The unconventional approach of the Trump Administration has many off balance and uncertain. The geopolitical situation is unstable as Russia, China and North Korea remain aggressive, the future of the European Union is in question, the United Kingdom wrestles with Brexit, debt levels are still elevated and demographics continue to work against growth. Global politics also will factor heavily in the markets as France and Germany will have major elections in the coming months. Yet we remain cautiously optimistic about the prospects for the United States and the global economy particularly in the second half of 2017 and for 2018. The Trump campaign platform identified four major economic policies which have created excitement about the future – infrastructure spending, corporate and individual tax reductions, lower regulatory burdens and the repatriation of corporate cash held overseas. We believe in the need for corporate and individual tax reform, and that corporations should be encouraged to bring a portion of their roughly $2.6 trillion in cash held overseas back to the U.S. to be invested here. We have long believed in the need for the United States to increase its investment in the nation’s infrastructure, and that these needs can no longer be postponed as we were recently reminded by the problems with the Oroville Dam in Northern California.

Investment Implications

In addition to the technology beneficiaries highlighted above, we see investment opportunities in many of the areas we have emphasized over the past year including companies with strong secular growth characteristics, high quality companies with attractive and growing dividend payouts, opportunistic investments in out-of-favor areas in the market, industries with special catalysts, and U.S. domestically-oriented businesses, especially small capitalization companies. With the U.S. economy and consumer confidence improving, the outlook for small capitalization stocks has also improved. There is also renewed sense of optimism among business leaders in the United States which is raising confidence in investment spending and hiring. If corporate and personal tax cuts are enacted, repatriation occurs and infrastructure spending occurs, U.S. companies will be major beneficiaries.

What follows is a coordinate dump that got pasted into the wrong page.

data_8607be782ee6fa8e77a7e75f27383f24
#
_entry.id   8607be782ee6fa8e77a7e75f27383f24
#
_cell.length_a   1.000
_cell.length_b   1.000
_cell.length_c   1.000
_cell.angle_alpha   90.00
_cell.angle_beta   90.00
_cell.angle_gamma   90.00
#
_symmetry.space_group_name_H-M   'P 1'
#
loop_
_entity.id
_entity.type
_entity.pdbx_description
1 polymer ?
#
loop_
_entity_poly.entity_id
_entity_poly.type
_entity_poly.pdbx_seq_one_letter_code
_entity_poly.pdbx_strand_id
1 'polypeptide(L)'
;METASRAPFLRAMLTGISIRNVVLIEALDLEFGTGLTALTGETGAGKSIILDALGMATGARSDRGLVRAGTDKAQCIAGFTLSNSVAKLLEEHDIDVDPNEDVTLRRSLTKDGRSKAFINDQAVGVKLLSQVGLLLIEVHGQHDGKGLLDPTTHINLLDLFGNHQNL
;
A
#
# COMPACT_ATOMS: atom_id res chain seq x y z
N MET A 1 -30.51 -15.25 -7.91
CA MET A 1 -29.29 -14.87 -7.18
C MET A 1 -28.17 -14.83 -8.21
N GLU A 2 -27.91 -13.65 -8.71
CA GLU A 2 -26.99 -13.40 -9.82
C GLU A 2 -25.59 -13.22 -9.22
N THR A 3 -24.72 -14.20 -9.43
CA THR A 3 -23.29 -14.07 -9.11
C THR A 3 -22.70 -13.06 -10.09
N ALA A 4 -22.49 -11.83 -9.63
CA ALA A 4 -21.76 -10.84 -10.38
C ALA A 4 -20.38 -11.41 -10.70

The combination of these forces should increase after-tax earnings for these companies. Irrespective of the specifics of these policies, the direction of change is quite positive for the economic outlook and therefore for equities.

Important Reminder

The firm has recently been renamed ARS Investment Partners, LLC. following the consolidation of A.R. Schmeidler & Co., Inc. with Somerset Capital Advisers, LLC, Artemis Wealth LLC and PS Management LLC. The combination of our firms will allow us to better service our clients’ evolving needs in the coming years. We are introducing two new investment strategies which leverage the collective capabilities of our expanded team – the Focused Small Cap Strategy and the Focused ETF Strategy. The ARS Focused Small Cap Strategy invests in companies with market capitalizations ranging from $100 million to $2.5 billion. The strategy employs a high-conviction approach resulting in a portfolio of 15-20 small-cap companies. The portfolio is long-biased while mitigating risk via cash levels, prudent short sales, inverse ETFs (Exchange Traded Funds) and option strategies. The ARS Focused ETF Strategy involves our team constructing a portfolio that utilizes ETFs to express the views put forth in our Outlooks. The strategy is designed to concentrate our investments in ETFs that provide the greatest exposure to our highest-conviction themes. This may lead to investments in “narrow” industry ETFs. Typically, the portfolio will focus on 5-10 themes that will result in 10-20 ETF investments. These new offerings are just one example of the benefits of our firms’ coming together. We are delighted to expand our investment and service capabilities with the talented and experienced investors whom we have known for several years.